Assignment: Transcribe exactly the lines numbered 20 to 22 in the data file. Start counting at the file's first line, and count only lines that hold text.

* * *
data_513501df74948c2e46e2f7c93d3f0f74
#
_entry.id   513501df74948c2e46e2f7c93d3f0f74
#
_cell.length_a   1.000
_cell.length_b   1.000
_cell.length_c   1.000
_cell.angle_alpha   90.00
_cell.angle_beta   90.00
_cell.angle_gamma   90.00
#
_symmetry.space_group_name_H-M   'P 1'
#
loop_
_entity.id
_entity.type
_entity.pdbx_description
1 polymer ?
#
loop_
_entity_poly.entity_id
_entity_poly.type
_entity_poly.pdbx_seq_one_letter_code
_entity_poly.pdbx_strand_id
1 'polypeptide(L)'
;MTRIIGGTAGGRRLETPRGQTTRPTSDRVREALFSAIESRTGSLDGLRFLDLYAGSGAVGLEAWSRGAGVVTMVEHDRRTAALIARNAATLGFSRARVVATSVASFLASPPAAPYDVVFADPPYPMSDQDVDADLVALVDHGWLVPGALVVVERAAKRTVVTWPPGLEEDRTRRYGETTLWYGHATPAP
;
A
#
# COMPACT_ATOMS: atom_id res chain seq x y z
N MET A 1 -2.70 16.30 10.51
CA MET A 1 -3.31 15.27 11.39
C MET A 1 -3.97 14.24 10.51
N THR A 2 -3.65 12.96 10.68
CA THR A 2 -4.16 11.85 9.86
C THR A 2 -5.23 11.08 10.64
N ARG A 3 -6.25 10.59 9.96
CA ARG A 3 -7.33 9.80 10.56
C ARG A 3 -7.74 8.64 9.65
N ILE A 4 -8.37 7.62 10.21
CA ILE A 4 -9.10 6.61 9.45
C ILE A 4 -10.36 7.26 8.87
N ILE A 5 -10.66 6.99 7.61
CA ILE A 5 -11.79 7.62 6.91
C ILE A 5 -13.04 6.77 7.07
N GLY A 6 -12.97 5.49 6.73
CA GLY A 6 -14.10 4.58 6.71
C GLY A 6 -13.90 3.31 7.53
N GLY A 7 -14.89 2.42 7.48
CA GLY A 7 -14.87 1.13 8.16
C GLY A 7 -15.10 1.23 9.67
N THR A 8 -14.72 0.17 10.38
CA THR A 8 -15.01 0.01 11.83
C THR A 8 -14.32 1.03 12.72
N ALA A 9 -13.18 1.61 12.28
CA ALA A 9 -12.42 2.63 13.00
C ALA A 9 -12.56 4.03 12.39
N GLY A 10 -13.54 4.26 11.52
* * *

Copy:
loop_
_entity_poly.entity_id
_entity_poly.type